Modularization of Ontologies

The purpose of authoring ontologies is also reusing of knowledge. Once ontology is created for a domain, it should be (at least to some degree) reusable for other applications in the same domain. To simplify both ontology development and reuse, modular design is beneficial. The modular design uses inheritance of ontologies - upper ontologies describe general knowledge, and application ontologies describe knowledge for a particular application, as illustrated in the figure below.

ontology modularization

Modularization of ontologies depending on the scope and partial ordering defined by inheritance

Depending on the scope of the ontology, ontology may be classified as follows (see also figure above):

At each level modularization can be used as well - for example, upper ontology may consist of modules for real numbers, topology, time, and space (these parts of the upper ontology are usually called generic ontologies). Ontologies at lower levels import ontologies from upper levels and add additional specific knowledge. In this way, ontologies form a lattice of ontologies defined by partial ordering of inheritance of ontologies. Task and domain ontologies may be independent and are merged for application ontology, or it is possible that for example task ontology imports domain ontology. The upper ontologies are the most reused ones while application ontologies may be suitable for one application only.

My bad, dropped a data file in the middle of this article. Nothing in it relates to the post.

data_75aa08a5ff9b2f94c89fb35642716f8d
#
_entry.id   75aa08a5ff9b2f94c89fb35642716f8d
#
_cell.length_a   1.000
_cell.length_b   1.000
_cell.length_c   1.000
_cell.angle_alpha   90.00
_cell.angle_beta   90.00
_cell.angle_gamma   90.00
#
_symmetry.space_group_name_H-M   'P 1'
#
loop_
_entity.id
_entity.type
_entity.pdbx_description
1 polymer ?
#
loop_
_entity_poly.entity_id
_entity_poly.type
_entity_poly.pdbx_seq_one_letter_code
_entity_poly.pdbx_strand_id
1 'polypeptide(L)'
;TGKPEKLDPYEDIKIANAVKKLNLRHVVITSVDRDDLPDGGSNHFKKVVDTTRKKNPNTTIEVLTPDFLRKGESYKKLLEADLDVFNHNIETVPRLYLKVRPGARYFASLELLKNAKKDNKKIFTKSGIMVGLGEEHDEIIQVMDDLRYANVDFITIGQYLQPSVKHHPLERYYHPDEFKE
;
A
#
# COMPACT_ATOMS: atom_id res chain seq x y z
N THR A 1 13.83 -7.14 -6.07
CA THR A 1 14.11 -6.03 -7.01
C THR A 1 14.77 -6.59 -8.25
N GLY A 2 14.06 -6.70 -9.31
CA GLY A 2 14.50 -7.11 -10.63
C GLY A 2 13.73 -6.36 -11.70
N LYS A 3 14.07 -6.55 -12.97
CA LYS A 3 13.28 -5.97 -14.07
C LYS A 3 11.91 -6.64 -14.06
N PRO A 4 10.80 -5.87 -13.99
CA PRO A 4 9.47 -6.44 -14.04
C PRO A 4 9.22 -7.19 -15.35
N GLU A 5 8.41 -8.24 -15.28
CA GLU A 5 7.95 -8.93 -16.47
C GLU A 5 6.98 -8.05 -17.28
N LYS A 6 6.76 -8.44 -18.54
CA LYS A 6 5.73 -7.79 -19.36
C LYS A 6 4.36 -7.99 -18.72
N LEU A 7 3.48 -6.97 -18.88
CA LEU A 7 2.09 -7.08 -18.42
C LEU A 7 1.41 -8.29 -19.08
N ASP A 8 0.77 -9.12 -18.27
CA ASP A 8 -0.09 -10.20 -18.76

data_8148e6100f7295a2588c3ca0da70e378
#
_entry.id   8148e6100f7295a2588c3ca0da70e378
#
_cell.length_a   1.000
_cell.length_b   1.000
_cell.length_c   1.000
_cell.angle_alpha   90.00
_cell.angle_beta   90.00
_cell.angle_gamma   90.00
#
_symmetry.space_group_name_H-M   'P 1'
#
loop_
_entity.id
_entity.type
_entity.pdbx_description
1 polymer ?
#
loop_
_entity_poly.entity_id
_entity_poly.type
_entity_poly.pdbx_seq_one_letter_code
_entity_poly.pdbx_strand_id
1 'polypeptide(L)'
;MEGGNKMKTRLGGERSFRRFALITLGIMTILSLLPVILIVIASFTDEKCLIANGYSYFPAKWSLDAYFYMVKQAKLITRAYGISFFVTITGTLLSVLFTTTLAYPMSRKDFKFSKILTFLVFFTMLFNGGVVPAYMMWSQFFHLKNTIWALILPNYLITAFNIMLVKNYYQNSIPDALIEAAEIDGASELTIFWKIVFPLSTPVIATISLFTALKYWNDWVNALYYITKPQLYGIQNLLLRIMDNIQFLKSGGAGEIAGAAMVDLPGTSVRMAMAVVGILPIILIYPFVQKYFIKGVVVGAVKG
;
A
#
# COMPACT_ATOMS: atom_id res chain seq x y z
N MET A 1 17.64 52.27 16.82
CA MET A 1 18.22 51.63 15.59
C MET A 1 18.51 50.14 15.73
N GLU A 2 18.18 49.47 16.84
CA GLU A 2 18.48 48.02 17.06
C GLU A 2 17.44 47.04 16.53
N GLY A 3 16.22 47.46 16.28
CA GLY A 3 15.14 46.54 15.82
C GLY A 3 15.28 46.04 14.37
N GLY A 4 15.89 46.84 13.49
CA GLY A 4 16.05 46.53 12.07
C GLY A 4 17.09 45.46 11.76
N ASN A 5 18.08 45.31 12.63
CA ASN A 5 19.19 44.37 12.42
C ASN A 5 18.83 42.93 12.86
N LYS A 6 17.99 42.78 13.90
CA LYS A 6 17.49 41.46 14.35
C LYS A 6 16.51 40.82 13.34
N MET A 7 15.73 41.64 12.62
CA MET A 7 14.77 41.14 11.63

When developing new ontology it is desirable to reuse existing ontologies as much as possible. The new ontology should be started by importing upper level ontologies when appropriate ontologies exist. This will simplify the development since one can focus at the domain or application specific knowledge only. It will also simplify integration between applications in the future since defined parts of ontologies will be shared.

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(c) Marek Obitko, 2007 - Terms of use